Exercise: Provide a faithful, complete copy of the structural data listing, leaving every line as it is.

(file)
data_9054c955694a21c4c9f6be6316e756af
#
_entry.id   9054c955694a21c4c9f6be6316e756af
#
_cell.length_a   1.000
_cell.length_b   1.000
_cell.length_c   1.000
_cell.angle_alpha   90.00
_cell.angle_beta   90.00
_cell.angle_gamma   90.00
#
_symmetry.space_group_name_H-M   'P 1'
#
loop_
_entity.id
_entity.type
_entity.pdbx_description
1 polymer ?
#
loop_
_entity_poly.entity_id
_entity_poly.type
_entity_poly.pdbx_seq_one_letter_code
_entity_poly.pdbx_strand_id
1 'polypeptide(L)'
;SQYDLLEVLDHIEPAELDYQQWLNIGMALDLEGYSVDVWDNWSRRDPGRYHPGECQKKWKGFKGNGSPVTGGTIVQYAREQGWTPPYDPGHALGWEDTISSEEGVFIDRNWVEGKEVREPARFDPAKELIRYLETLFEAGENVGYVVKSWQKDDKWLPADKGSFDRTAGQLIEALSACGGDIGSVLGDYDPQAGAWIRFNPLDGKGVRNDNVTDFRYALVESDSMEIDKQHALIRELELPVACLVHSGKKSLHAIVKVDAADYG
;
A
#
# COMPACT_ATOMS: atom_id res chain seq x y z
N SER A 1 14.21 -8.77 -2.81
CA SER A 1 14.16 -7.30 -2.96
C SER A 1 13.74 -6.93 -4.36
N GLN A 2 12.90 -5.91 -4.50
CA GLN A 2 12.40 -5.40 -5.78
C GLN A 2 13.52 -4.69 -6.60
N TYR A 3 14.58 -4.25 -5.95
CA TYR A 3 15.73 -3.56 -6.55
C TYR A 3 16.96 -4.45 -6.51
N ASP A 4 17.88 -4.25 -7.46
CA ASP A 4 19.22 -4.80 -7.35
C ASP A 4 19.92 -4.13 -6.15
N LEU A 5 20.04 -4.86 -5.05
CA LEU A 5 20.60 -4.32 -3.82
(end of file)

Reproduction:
data_9054c955694a21c4c9f6be6316e756af
#
_entry.id   9054c955694a21c4c9f6be6316e756af
#
_cell.length_a   1.000
_cell.length_b   1.000
_cell.length_c   1.000
_cell.angle_alpha   90.00
_cell.angle_beta   90.00
_cell.angle_gamma   90.00
#
_symmetry.space_group_name_H-M   'P 1'
#
loop_
_entity.id
_entity.type
_entity.pdbx_description
1 polymer ?
#
loop_
_entity_poly.entity_id
_entity_poly.type
_entity_poly.pdbx_seq_one_letter_code
_entity_poly.pdbx_strand_id
1 'polypeptide(L)'
;SQYDLLEVLDHIEPAELDYQQWLNIGMALDLEGYSVDVWDNWSRRDPGRYHPGECQKKWKGFKGNGSPVTGGTIVQYAREQGWTPPYDPGHALGWEDTISSEEGVFIDRNWVEGKEVREPARFDPAKELIRYLETLFEAGENVGYVVKSWQKDDKWLPADKGSFDRTAGQLIEALSACGGDIGSVLGDYDPQAGAWIRFNPLDGKGVRNDNVTDFRYALVESDSMEIDKQHALIRELELPVACLVHSGKKSLHAIVKVDAADYG
;
A
#
# COMPACT_ATOMS: atom_id res chain seq x y z
N SER A 1 14.21 -8.77 -2.81
CA SER A 1 14.16 -7.30 -2.96
C SER A 1 13.74 -6.93 -4.36
N GLN A 2 12.90 -5.91 -4.50
CA GLN A 2 12.40 -5.40 -5.78
C GLN A 2 13.52 -4.69 -6.60
N TYR A 3 14.58 -4.25 -5.95
CA TYR A 3 15.73 -3.56 -6.55
C TYR A 3 16.96 -4.45 -6.51
N ASP A 4 17.88 -4.25 -7.46
CA ASP A 4 19.22 -4.80 -7.35
C ASP A 4 19.92 -4.13 -6.15
N LEU A 5 20.04 -4.86 -5.05
CA LEU A 5 20.60 -4.32 -3.82